Pediatricians call for regular teen depression screenings - KSBY.com | San Luis Obispo and Santa Barbara Area News

Pediatricians call for regular teen depression screenings

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Seemingly typical teenage angst can lead to more serious depression, according to the American Academy of Pediatrics.

The group says mental illness and depression are growing threats to American kids.

New guidelines published Monday say pediatricians should look for signs of depression in their young patients as part of regular check-ups.

Frank Warren of San Luis Obispo County Behavioral Health says teen depression is prevalent in local schools.

“In our middle school program for instance, we probably have 200 young people every year that we work with who've had some identified level of risk,” Warren said. “In our high school program, we probably have another 200.”

According to the latest California Healthy Kids Survey, nearly a fifth of San Luis Obispo County seventh grade students reported feelings of chronic sadness or hopelessness.

That number jumps up to about a third for kids surveyed in ninth and eleventh grades.

“It may be just be the malaise of being a teen but at the same time, I think that's a real telling variable,” Warren said. “If a young person says, ‘I don't feel like anyone cares,’ that usually means there's something more that's potential there to be a problem.”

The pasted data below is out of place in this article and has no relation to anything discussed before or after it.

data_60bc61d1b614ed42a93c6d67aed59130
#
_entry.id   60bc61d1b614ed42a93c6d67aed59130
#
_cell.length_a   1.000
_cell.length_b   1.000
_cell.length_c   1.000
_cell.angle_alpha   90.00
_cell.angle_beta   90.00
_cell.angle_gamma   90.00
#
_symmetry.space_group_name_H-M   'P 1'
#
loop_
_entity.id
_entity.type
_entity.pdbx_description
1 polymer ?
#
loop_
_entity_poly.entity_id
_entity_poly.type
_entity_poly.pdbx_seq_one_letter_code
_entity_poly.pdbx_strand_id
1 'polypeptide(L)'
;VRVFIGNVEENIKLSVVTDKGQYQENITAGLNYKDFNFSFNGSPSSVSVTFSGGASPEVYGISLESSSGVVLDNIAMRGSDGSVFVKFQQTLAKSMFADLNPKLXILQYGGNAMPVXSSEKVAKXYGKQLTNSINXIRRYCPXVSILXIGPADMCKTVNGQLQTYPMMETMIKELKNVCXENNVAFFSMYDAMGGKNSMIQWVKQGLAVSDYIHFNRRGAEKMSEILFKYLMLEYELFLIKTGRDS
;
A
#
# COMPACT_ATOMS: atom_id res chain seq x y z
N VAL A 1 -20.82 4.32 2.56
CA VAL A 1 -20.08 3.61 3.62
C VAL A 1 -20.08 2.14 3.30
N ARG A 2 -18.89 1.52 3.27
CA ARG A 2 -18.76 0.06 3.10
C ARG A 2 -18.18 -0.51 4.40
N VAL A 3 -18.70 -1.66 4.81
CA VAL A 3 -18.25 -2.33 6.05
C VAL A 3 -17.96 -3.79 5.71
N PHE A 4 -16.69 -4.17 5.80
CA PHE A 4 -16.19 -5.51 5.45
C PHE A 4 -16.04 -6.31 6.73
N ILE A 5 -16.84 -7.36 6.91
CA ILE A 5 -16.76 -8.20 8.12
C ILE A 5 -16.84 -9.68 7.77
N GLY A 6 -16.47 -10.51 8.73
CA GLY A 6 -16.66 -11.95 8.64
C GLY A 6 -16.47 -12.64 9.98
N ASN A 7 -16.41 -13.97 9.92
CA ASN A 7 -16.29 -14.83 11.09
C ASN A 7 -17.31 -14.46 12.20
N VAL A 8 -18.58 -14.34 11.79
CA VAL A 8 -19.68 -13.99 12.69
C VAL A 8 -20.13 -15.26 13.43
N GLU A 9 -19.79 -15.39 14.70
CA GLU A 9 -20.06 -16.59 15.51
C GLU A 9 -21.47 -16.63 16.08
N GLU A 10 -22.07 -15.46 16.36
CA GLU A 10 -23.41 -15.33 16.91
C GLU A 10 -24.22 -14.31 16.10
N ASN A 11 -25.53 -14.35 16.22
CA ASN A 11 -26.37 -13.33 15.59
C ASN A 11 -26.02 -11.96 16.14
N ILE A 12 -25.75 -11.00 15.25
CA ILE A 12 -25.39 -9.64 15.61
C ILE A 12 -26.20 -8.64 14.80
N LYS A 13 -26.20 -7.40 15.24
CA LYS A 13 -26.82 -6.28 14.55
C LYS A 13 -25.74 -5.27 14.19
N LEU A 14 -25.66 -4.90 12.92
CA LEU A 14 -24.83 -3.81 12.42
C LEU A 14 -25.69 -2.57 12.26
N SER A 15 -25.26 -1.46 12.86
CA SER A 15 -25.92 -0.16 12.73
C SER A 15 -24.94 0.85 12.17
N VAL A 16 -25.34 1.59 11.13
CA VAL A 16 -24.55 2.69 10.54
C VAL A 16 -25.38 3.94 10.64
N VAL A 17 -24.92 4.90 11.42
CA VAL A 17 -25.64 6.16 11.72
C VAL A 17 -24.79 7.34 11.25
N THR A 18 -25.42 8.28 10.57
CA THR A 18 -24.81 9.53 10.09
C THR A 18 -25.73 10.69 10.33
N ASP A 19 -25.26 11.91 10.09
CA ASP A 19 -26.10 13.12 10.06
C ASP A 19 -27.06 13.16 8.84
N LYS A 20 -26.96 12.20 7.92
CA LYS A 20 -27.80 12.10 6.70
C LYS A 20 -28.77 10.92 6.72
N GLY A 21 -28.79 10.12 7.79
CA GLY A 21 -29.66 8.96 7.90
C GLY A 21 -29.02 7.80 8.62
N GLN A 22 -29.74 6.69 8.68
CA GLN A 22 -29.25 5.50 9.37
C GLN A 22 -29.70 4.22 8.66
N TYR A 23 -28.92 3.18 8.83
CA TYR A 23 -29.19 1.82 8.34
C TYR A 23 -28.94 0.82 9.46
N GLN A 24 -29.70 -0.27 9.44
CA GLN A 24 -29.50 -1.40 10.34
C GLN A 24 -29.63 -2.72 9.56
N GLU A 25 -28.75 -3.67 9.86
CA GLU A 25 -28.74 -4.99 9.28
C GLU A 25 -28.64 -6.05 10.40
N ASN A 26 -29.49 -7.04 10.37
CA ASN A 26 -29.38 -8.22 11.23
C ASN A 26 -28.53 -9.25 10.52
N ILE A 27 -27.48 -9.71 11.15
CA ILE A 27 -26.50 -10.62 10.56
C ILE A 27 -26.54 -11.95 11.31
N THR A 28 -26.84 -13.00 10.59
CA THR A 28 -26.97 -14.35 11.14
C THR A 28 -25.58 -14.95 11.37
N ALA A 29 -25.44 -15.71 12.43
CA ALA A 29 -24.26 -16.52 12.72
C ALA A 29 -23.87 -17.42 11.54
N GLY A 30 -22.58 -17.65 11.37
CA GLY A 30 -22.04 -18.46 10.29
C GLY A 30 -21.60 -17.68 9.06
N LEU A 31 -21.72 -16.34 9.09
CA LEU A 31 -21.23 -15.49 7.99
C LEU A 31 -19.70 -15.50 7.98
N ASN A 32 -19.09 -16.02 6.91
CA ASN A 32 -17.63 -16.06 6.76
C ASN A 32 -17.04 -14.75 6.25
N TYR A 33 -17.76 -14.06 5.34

Now, the American Academy of Pediatrics says all kids over age 12 should undergo depression screenings at routine check-ups.

That means asking teens hard questions.

“Have you ever been so depressed that you felt like taking your own life? Have you ever been so depressed that you felt like not going to school?” said Warren.

If necessary, the academy says pediatricians should offer treatment plan options and set up a treatment team that includes the patient, his or her family and access to mental health resources.

“It's that message of love, that unconditional response that everybody can give which is just that little bit of hope that may save someone's life,” Warren said.

The updated guidelines also recommend developing a safety plan as needed, including restrictions on any firearms in the home.

According to the National Alliance on Mental Illness, signs of teen depression often include:

  • Sleep problems (they often sleep more)
  • Loss of interest in friends
  • Changes in appetite
  • Hopeless or guilty thoughts
  • Changes in body movements, such as feeling edgy or slowed down
  • Frequent physical illnesses

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